Which brings me to the second reason I love this book. Sam’s voice is compelling and believable. The author drew me straight into his character’s mind and heart. Too often, people recognize Tourette Syndrome by what we see on the outside. But so much of TS happens on the inside. Friesen takes us, through stunning prose and poignant memorable scenes, into Sam’s head — his obsessive thoughts, reactions, frustrations, and shame. Not just the physical pain, but the battles inside as he struggles to find happiness and sense of belonging. Through them, we discover a bright, courageous and likable young man… who happens to have Tourette Syndrome.
Jerk, California is high on my list of favorite YA novels. It’s thoughtfully crafted, emotionally evocative, and tells a beautiful story.
“I think Carson might like me,” my son says. “I paid Blake fifty cents to ask her. She said she needs some time to think about it.”
“Do you like Carson?” I ask.
“Yeah, I think I want her to be my girlfriend. Everyone tells me I should. She has blue eyes, just like me.”
“Mom, if someone has eyes that are brown and green and gray, all mixed up, what’s that color called?”
“Hazel,” I reply.
“Grace’s eyes are hazel. I think they’re really pretty. And her hair kind of shines in the sun. Yeah,” he smiles, “hazel is my favorite color.”
I scratch my head, trying to keep up.
“Are we talking about Grace or Carson? Which one is your girlfriend?”
“Carson might be my girlfriend. Grace is just my best friend.”
“Grace sounds pretty special,” I say.
“Yeah, she always likes me and she’s always my friend, no matter what. She makes me laugh. I have a lot of fun with Grace.”
“What about Carson?” I wonder, fighting back a smile.
“I’m not really sure. She’s not sure if she likes me or not. Sometimes she’s nice… sort of.” He shakes his head. “I don’t really understand girls.”
“Yeah,” I say, “I guess we can be tough to figure out.”
I consider pointing out the obvious truth.
But I don’t.
He’s only nine. He’s got plenty of time to fall in love with girls who won’t love him back… and to finally understand what it is about those hazel eyes that makes them so beautiful.
He’ll figure girls out on his own.
It’s my anniversary. We’ve been married for thirteen years, though we’ve been together for nearly twenty.
My son asks, “Why did it take so long for Dad to marry you?”
I shrug and say, “I don’t know. I guess boys can be tough to figure out.”
He laughs and surprises me when he says, “I bet Dad’s favorite color is brown.”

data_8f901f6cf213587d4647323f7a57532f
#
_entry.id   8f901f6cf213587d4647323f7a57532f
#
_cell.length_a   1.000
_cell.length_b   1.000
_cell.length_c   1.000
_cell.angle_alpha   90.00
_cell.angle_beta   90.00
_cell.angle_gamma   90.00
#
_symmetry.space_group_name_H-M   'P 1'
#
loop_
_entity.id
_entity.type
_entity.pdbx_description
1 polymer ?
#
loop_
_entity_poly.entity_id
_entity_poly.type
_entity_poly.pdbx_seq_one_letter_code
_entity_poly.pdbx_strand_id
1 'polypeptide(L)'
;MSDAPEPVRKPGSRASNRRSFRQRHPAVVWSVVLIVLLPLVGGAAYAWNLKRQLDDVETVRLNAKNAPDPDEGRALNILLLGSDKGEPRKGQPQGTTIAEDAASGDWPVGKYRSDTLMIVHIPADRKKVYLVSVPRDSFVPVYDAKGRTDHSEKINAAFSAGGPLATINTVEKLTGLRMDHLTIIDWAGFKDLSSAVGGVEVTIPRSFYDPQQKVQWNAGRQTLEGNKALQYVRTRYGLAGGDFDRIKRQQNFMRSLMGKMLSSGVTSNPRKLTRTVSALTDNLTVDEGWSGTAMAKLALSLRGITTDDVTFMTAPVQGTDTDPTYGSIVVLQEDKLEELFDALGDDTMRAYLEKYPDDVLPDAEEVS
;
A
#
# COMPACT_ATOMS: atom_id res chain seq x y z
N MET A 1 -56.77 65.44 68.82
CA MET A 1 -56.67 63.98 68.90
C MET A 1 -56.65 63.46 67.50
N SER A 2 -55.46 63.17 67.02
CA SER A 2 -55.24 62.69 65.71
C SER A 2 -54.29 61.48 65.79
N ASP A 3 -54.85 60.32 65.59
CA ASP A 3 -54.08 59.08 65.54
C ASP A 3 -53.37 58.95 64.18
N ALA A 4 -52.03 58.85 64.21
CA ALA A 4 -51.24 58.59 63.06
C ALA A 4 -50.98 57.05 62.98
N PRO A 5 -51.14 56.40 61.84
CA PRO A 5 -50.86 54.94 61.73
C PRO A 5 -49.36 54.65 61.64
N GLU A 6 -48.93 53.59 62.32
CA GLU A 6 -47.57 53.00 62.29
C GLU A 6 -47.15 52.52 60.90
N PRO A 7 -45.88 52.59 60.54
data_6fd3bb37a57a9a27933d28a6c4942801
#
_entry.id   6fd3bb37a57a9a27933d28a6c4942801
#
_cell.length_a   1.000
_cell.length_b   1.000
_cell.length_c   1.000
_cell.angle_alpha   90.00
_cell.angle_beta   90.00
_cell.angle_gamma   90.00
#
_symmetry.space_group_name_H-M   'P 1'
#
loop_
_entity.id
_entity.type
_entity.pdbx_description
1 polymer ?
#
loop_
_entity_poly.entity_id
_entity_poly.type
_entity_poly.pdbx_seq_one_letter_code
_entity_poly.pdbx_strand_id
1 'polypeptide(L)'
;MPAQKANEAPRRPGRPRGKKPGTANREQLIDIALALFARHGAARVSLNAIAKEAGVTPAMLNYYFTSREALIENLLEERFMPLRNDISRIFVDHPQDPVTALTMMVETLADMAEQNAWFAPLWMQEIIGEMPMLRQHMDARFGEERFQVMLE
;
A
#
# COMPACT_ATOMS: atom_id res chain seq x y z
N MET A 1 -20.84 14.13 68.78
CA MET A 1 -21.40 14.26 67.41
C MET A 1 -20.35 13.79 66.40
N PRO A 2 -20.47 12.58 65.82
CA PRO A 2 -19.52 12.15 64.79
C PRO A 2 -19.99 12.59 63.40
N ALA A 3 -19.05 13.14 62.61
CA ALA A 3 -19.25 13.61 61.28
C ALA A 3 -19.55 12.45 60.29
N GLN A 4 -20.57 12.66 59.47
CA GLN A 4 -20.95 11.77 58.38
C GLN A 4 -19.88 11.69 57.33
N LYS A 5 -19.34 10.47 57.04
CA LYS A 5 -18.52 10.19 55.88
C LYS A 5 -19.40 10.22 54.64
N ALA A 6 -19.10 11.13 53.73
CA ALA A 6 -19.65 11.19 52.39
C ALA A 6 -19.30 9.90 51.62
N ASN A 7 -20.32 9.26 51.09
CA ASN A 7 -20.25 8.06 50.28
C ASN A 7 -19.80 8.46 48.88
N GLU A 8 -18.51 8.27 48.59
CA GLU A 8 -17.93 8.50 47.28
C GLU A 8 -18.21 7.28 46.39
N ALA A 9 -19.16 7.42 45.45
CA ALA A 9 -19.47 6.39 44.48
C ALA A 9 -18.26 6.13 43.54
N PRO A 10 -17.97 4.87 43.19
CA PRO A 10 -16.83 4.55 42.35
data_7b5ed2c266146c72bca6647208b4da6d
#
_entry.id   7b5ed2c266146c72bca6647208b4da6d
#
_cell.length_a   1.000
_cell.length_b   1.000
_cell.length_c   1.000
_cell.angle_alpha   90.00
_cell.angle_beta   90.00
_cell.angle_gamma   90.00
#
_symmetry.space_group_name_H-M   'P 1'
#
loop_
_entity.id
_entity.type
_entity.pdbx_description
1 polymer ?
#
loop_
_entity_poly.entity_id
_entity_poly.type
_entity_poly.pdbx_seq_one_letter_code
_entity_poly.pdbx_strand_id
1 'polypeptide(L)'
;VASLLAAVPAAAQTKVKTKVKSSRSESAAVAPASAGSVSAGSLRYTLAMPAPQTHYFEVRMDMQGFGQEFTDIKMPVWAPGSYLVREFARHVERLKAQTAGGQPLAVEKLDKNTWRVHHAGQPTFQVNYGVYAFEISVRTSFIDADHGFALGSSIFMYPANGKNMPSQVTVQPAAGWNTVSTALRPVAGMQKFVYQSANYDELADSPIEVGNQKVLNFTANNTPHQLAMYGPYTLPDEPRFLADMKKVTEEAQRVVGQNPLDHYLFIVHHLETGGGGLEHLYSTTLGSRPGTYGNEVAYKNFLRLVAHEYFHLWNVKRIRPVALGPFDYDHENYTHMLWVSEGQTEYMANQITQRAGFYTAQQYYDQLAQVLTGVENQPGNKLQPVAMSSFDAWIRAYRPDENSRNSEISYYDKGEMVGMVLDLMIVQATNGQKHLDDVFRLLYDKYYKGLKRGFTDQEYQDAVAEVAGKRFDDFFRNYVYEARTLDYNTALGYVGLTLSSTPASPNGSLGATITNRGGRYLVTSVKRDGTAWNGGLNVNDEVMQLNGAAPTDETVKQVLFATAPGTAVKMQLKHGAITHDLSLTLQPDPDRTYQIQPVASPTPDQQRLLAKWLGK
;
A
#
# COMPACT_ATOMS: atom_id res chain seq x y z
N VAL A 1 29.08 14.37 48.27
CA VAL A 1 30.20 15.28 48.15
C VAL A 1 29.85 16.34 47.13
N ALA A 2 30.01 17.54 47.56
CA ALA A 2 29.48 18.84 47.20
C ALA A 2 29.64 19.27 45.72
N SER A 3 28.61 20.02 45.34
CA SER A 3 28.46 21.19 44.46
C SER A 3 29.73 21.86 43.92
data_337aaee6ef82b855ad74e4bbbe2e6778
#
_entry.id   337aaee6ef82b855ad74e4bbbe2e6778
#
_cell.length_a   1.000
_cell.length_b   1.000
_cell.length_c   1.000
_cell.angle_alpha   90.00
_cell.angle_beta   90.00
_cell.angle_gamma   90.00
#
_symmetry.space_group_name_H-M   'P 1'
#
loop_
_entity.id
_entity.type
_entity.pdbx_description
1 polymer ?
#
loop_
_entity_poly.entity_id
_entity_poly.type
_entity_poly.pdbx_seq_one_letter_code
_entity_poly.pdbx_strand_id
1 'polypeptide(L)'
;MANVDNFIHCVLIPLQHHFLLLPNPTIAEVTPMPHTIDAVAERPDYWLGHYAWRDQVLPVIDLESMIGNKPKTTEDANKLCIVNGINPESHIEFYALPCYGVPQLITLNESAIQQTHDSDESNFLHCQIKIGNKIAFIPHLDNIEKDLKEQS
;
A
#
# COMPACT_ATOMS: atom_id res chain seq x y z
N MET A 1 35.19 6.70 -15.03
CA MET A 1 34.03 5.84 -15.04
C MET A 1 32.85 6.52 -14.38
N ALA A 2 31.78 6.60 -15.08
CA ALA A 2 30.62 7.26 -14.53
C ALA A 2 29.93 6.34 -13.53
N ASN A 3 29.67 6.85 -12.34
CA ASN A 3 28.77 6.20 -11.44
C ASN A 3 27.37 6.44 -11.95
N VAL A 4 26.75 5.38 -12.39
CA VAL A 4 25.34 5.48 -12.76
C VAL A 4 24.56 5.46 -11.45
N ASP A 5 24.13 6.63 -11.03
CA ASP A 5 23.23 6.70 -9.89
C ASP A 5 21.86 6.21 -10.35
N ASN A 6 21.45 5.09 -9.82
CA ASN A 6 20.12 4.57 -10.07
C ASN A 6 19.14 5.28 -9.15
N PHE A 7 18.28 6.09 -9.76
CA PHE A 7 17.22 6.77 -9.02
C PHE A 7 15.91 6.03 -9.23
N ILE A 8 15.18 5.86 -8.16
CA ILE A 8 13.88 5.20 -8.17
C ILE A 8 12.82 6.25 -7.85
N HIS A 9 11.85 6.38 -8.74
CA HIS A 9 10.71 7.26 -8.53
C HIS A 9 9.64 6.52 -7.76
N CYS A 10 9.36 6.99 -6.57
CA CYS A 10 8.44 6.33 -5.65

Yeah, he’s only nine. But he just might have this all figured out.
By Becky Beaupre Gillespie and Hollee Schwartz Temple
Authors, Good Enough Is the New Perfect: Finding Happiness and Success in Modern Motherhood
We have both always known that we feel most alive when we write.
Which isn’t to say that the words always come easily, or that they sing the moment they hit the page, or even that they’re all destined to sing. Sometimes, we struggle. No—often we struggle, as individual writers and as a team.
But in a good way. A really good, energizing, soul-nourishing way. This may not make sense, but putting our thoughts into words, and then editing and tinkering until they say exactly what we want them to say, is a blissful sort of pain. And it sure beats the other kind of pain, the one that we feel when we pour our energy into something that isn’t, well, us.
Over the years, we’ve both done work that inspired us, and we’ve both done work that most definitely didn’t. Both types have given us good days and bad; even work that inspired us has, at times, made us feel frustrated and lost. And the soul-sucking work has had moments that didn’t completely … suck.
As a result, it’s taken us some years to figure out what truly makes us happy professionally; it isn’t always obvious. After all, there are an awful lot of messages out there about what should qualify as success.
But we each found our groove writing Good Enough Is the New Perfect: Finding Happiness and Success in Modern Motherhood (Harlequin, April 2011). As we delved into how critical it is to define our own success as mothers and professionals — to write our own rules, to reject ideas of greatness that don’t fit our own priorities — we each found ourselves on a journey. We became more sure than ever that the only way to live is to pursue our dreams.
And that’s what this book is to us: a dream. The passion we felt for the topic swelled within us as we wrote — and, somehow, that made the sacrifices less painful. It was easier to balance family life and writing because we were driven by a purpose other than “It’s my job” or “I’ll feel guilty if I don’t.”
That purpose fueled us in the same way that other jobs have drained us. Hollee was able to pull herself out of bed each morning at 5 a.m. to write; Becky (who’s more of a night person) would sit down after the kids went to bed at 8 p.m. and write until 2 a.m.
We couldn’t have done this if the topic and the writing didn’t stir something inside us, if the process didn’t nourish us along the way.
And that’s the greatest lesson of the New Perfect: Do what you love.
Becky and Hollee’s new book, Good Enough Is the New Perfect: Finding Happiness and Success in Modern Motherhood, is available at http://amzn.to/newperfect . They blog about parenting and work/life balance at http://TheNewPerfect.com.